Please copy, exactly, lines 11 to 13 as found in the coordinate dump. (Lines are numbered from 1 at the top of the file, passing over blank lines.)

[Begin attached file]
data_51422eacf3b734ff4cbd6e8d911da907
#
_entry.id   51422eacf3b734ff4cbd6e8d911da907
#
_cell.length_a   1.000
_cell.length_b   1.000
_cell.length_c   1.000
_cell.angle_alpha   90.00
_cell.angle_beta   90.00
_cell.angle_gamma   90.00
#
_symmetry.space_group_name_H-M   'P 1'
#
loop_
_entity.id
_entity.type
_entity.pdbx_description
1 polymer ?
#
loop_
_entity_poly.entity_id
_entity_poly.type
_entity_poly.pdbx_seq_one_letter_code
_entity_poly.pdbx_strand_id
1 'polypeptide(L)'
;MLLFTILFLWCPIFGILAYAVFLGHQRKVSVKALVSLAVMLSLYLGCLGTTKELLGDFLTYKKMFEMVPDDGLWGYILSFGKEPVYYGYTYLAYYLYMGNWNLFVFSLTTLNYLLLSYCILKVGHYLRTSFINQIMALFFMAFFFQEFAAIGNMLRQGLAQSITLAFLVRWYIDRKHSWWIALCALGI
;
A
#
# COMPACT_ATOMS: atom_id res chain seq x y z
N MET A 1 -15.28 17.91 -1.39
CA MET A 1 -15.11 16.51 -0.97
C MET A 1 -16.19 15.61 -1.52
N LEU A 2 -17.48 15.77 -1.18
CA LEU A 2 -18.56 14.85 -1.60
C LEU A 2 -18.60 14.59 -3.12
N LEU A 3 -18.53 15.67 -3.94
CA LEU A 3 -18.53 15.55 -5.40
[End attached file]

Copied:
#
_symmetry.space_group_name_H-M   'P 1'
#